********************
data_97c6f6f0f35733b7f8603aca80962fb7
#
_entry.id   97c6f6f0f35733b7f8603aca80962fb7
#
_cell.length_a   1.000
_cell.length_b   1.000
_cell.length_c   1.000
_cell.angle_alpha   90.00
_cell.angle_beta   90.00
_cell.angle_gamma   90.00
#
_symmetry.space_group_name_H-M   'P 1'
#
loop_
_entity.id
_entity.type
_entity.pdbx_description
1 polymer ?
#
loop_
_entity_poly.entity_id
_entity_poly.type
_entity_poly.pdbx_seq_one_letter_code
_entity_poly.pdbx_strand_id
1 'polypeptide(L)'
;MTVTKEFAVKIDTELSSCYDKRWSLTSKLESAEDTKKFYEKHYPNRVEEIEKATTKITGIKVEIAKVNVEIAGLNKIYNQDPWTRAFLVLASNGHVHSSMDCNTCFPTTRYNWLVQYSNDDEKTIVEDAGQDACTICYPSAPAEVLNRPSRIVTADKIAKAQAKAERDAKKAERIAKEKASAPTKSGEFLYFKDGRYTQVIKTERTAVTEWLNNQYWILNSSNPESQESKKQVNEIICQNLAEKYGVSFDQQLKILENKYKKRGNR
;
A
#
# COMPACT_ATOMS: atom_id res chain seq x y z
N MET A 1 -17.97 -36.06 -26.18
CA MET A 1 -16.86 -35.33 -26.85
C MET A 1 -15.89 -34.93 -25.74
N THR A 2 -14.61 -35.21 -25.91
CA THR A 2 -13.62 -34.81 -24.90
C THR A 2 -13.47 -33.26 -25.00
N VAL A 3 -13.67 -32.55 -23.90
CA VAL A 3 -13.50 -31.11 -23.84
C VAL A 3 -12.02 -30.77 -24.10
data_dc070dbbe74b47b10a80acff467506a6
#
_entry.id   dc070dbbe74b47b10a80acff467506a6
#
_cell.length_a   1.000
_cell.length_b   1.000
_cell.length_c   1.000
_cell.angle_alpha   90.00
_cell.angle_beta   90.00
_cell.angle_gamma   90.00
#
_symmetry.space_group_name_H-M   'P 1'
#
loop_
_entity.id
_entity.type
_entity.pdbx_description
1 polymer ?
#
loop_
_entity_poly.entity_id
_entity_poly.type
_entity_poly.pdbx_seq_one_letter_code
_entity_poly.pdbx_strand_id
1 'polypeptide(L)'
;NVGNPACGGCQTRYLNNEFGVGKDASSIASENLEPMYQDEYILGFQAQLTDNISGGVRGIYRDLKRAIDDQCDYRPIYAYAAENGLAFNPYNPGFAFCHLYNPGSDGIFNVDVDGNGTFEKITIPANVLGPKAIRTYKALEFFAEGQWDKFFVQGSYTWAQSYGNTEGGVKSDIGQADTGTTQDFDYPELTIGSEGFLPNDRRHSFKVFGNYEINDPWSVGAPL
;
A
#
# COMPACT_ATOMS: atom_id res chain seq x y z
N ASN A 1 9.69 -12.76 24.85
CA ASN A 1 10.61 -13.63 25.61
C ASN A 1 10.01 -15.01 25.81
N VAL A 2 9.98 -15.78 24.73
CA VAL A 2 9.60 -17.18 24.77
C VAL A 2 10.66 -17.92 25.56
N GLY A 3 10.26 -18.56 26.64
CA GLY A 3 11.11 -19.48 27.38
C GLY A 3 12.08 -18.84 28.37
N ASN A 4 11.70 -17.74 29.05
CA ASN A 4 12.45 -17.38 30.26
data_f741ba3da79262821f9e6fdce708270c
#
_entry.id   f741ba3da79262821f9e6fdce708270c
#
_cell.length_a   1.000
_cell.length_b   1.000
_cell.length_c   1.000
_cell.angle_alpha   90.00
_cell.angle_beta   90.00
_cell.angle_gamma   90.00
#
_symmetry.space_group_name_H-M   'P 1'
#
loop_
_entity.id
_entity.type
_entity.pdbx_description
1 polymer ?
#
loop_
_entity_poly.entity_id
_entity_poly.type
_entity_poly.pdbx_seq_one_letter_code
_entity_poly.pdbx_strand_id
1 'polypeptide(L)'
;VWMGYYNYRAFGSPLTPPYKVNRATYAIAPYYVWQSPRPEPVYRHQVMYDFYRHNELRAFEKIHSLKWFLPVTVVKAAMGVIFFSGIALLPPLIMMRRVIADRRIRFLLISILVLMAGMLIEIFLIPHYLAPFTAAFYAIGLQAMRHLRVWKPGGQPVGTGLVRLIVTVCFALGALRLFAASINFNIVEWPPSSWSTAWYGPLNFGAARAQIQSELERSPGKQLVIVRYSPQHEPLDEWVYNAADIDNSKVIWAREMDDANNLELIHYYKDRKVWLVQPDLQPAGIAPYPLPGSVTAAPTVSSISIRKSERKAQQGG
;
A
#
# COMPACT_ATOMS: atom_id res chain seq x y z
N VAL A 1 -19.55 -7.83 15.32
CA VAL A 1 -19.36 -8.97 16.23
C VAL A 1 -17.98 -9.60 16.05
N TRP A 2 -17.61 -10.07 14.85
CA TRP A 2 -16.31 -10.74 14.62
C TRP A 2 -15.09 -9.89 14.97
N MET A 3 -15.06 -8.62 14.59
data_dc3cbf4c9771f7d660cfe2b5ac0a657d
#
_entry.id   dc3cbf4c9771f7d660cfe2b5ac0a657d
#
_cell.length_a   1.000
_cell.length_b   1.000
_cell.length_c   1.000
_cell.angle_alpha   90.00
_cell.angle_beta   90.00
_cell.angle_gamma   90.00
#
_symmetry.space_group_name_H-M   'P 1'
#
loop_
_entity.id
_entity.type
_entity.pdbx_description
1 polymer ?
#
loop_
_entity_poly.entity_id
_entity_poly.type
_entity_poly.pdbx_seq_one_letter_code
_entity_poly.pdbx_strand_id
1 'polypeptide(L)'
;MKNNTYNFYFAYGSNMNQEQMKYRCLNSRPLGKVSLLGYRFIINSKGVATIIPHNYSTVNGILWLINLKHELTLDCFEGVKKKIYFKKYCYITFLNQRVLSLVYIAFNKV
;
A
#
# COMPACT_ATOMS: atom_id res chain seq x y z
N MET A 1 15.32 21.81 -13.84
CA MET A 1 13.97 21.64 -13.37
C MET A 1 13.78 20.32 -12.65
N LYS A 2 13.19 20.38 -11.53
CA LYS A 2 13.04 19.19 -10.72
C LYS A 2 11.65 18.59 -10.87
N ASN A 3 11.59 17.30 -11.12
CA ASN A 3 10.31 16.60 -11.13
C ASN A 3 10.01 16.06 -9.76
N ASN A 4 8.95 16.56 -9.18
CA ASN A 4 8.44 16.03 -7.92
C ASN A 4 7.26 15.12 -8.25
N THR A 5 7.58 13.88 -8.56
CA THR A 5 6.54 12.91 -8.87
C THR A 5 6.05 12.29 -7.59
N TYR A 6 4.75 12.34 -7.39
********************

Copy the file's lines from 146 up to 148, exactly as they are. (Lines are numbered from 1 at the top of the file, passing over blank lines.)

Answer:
#
# COMPACT_ATOMS: atom_id res chain seq x y z
N MET A 1 15.32 21.81 -13.84